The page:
Empowering the Community: New club provides opportunities to assist the less fortunate


Natalie Martinez

On Oct. 30, the Catholic Women’s Empowerment Club made lasagna, garlic bread, cookies and brownies to serve at Sheffield Place.

Natalie Martinez, Photography Editor

From learning about different saints to going out to serve others, the new Catholic Women’s Empowerment Club – founded by sophomore girls – seeks to help Catholic women gain the support they need.

The club researched different places to participate in community service while receiving hands-on serving experience. Sophomore vice president Clare Hansen said the group wanted to do service in and outside of school.

 “We wanted to impact change,” Hansen said. 

On Oct. 30, the club visited Sheffield Place to serve food to homeless women and their families. 

“The Sheffield Place is a program that helps get women out of the cycle of poverty and provides therapy and housing for them and their children,” Hansen said. 

After they finished serving food, the club members had dinner with the woman and their families, as well as played with their children.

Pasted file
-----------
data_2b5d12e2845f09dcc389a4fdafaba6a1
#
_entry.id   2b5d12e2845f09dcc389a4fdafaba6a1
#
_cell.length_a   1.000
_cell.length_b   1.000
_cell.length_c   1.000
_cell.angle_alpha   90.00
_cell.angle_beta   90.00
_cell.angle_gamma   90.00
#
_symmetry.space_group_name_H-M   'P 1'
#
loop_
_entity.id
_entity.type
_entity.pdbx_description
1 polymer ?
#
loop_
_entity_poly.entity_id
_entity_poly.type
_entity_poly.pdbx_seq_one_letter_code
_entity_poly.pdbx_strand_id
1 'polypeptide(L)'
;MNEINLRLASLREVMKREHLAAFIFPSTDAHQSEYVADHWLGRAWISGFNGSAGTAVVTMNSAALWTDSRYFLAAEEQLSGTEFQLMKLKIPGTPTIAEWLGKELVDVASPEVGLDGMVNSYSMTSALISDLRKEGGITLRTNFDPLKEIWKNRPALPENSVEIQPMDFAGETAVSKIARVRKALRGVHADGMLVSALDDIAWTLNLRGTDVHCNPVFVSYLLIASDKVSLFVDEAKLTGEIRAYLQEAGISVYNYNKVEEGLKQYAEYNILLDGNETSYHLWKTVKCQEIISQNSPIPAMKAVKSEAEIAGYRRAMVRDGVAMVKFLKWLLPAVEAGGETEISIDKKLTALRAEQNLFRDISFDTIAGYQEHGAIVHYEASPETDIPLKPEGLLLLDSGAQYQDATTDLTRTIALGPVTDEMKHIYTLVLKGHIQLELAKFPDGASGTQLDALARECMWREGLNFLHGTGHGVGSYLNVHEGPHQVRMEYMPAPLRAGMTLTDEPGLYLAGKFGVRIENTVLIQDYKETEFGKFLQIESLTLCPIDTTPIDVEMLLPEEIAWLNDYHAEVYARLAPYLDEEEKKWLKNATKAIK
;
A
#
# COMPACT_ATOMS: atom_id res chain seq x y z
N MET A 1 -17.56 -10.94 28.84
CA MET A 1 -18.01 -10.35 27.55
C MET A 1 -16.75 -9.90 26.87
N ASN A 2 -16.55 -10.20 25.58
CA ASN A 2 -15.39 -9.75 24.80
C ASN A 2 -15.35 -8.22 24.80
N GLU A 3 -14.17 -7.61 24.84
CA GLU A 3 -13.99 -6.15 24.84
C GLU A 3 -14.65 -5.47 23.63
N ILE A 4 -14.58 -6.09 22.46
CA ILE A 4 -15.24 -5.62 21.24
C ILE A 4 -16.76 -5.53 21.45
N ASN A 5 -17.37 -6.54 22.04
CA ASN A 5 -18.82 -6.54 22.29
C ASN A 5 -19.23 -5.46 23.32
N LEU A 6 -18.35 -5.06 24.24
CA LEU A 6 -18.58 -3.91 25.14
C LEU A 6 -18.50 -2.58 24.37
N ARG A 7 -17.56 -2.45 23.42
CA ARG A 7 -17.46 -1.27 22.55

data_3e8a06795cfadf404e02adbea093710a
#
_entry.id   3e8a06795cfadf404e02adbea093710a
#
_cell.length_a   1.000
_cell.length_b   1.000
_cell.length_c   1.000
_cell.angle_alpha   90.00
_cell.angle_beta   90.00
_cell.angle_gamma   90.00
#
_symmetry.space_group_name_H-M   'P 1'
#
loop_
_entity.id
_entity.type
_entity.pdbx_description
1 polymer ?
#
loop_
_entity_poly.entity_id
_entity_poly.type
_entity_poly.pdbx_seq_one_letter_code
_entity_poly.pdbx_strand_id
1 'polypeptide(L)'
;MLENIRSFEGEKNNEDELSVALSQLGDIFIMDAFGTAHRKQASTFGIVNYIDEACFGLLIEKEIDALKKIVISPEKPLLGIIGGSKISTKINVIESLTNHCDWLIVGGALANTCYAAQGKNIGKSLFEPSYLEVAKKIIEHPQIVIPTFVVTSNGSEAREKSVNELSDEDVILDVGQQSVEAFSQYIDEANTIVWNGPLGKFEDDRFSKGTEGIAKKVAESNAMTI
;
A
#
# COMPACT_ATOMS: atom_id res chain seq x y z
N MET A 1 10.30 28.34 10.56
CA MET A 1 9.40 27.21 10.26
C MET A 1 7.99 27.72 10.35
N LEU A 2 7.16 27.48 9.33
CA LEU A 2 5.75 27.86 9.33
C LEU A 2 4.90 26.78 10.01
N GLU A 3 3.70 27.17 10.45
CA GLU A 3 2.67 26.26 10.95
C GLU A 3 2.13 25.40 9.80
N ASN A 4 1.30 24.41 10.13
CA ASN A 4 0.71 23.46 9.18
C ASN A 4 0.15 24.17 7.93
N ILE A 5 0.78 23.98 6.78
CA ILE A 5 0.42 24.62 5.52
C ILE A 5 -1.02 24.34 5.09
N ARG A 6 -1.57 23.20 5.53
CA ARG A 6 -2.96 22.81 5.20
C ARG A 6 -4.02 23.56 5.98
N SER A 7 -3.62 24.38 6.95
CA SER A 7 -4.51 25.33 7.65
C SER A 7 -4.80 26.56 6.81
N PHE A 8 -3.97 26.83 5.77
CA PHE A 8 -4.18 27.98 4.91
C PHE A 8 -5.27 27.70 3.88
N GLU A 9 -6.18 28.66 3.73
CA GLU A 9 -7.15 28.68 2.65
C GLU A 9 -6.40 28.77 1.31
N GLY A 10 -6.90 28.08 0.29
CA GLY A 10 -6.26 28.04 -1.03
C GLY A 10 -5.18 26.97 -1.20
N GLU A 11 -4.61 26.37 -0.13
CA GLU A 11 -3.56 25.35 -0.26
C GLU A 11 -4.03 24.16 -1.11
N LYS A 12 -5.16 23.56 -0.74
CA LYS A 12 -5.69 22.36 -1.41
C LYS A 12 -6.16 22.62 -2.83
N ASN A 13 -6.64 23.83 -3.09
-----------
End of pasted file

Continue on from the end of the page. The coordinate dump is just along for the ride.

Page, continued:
In preparation to serve food, the club met earlier that day to make a variety of desserts and food.

“We got there at school around 2 p.m and everyone bought supplies, teachers and the girls in the club,” sophomore president Elaina Gibson said. “We unpacked them, and then all the mothers started arriving so we set it up and served the food.”

Sophomore secretary Julia Meyers was unable to physically go to Sheffield Place due to her age, but hopes her work contributed to the group.

“A couple days before we went to Elaina’s house we made lasagna and made candy bags for the kids so they would have something special for them,” Meyers said. “I am excited to start doing more little projects, because I think it will add to our club community by helping more people around us.” 

Through this club, Hansen is ready to help women grow in their faith and builds that into each meeting. 

“We usually start by learning about a Catholic woman or saint, and then during their story we do a prayer,” Hansen said. 

 The is helping women feel comfortable speaking out about issues like abortion.

“We were talking last year and we realized that not a lot of people talk about really important events,” Hansen said. “They just get so angry and we wanted to create a club that’s just about listening basically and then focusing on the good that we can do as Catholic women.”

Junior River Ball said that the club is a great opportunity for all Catholics to come together as one voice.

“The club is really welcoming to all,” Ball said. “It’s so fun because everyone there wants everyone else to be happy. We always try to support each other in everything we do.”